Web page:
National Beat Reporter
California Proposition 63, also known as the Background Checks for Ammunition Purchases and Large-Capacity Ammunition Magazine Ban, will be on the California ballot this November. According to Ballotpedia, if passed, this proposition would prohibit the possession of large-capacity ammunition magazines and would require a background check in order to purchase ammunition.
Current California legislation states that individuals and businesses must obtain a one-year license from the California Department of Justice to sell ammunition and to conduct background checks of purchasers with the Department of Justice.
Prop 63 would require individuals to obtain a permit to purchase ammunition. Dealers would have to verify the permit before continuing the transaction. The proposed measure eliminates “several exemptions to the large-capacity magazines ban and increases the penalty for possessing them,” according to Ballotpedia.
The proposition would also impose a court process that prevents convicted felons from the continued possession of firearms. Furthermore, it would make stealing a gun a felony, punishable by up to three years in prison.
California Lieutenant Governor Gavin Newsom is spearheading the Yes on 63 campaign, also called “Safety For All,” as the measure’s developer.
“Enough massacres, death, tears, and hate — it’s time to take action and save lives,” Newsom said, as reported by the Los Angeles Times.
“The Safety for All initiative gives California voters the opportunity to keep guns and ammo out of the hands of violent, dangerous, hateful people. America has too many guns and too much hate. The result is the massacre in Orlando, and dozens of other gun deaths every single day.”
“From 2002 to 2013, 38,576 Californians died from gun violence, including 2,258 children,” endorsers posted on the ‘Yes’ website.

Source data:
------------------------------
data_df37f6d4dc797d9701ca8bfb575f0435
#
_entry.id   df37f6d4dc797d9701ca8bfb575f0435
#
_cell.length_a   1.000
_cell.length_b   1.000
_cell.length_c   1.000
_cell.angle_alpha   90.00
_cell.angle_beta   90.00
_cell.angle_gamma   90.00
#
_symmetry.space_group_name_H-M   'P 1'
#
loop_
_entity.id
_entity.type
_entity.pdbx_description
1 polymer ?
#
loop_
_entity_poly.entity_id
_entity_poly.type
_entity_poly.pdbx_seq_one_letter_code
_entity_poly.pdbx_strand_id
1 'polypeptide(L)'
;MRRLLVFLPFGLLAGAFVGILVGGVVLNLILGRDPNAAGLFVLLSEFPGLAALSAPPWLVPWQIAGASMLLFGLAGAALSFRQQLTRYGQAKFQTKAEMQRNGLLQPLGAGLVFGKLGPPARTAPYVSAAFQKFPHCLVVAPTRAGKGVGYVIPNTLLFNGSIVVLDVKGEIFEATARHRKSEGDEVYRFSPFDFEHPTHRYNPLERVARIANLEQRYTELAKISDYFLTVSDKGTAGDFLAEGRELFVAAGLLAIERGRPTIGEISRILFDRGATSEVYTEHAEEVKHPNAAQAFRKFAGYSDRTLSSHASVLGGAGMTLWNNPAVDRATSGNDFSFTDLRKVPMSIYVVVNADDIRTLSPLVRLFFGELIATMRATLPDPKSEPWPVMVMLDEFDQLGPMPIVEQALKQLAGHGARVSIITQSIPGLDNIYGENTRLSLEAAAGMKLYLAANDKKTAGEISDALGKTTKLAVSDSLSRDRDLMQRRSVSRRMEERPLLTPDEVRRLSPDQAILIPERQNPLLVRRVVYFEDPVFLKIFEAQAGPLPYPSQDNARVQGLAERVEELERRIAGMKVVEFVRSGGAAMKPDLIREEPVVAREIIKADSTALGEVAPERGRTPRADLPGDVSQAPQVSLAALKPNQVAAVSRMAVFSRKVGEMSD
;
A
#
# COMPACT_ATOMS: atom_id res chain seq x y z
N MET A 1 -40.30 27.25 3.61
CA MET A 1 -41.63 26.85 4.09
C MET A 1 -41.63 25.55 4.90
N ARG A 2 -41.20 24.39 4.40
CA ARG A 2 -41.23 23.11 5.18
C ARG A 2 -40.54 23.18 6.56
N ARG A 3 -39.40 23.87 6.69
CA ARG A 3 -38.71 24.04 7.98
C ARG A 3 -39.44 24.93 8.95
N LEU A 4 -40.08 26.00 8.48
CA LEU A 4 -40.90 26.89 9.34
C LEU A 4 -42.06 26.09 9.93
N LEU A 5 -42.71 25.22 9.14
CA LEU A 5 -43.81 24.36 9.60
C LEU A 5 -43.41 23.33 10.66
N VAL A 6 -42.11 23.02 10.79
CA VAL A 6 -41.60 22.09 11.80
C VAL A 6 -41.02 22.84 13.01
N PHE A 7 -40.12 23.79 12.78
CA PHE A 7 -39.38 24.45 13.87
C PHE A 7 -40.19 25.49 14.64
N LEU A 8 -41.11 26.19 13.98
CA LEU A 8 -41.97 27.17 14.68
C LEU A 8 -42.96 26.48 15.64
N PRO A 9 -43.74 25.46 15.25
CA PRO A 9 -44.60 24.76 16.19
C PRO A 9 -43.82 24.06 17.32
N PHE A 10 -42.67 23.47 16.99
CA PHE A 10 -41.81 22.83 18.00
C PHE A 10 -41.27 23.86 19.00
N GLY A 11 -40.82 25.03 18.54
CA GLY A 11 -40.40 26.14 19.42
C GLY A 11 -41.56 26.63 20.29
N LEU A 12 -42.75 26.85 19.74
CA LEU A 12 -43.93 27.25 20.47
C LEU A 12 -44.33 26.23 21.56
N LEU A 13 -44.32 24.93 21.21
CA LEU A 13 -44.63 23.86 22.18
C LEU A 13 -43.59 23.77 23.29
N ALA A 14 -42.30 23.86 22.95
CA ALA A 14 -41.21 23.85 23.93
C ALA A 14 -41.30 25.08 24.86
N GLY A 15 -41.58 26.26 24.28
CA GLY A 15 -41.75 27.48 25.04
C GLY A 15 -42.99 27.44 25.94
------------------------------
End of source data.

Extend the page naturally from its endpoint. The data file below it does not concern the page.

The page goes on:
Prop 63 is endorsed by U.S. Senators Diane Feinstein and Barbara Boxer, the California Democratic Party, California Secretary of State Alex Padilla and a long list of city government officials and California organizations.
As of Oct. 2016, ‘Yes’ has raised over $4.7 million on campaigning for Prop 63. The top three contributors to the ‘Yes’ campaign fund is the California Democratic Party, California Lt. Governor Gavin Newsom and California businessman philanthropist Sean Parker.
“Stop Prop 63” is the opposition campaign, led by The Coalition of Civil Liberties, which is comprised by a wide variety of advocacy groups, including the California Police Chiefs Association, National Rifle Association, Congress of Racial Equality, and Jews Can Shoot.
The campaign has partisan endorsement by the California Republican Party, California Libertarian Party and the California Peace and Freedom Party.
The ‘No’ side argues that the proposition would burden law-abiding citizens who own firearms and would not prevent terrorists or criminals from accessing firearms.
The opposition also argues that Prop 63 is written in a misleading manner. According to their website, Prop 63 would force legal ammunition dealers out of business, lead to door-to-door confiscations of private property and lead to costly fees for background checks (up to $50).
Six-time Olympic shooting medalist Kim Rhodes is the poster-endorser for the Stop Prop 63 campaign.
“Harsh gun laws like Prop 63 are not the answer,” said Rhodes in a Stop Prop 63 advertisement. “They only hurt law abiding people and do nothing to stop terrorists. Prop 63 takes away the rights of tens of thousands of gun owners across California.”
As of press time, the opposition campaign has raised approximately $650,000. The top three contributors to this cause are the NRA, California Rifle and Pistol Association and the Citizens Committee to Keep the Right to Bear Arms.
According to a survey conducted by SurveyUSA in September, approximately 63 percent of the respondents stated they would vote ‘yes’ for Proposition 63.
Prop 63 is particularly noteworthy in the Santa Barbara area following the 2014 Isla Vista tragedy. At the Concert Across America to End Gun Violence in late September, activists implored attendees to pass the proposition.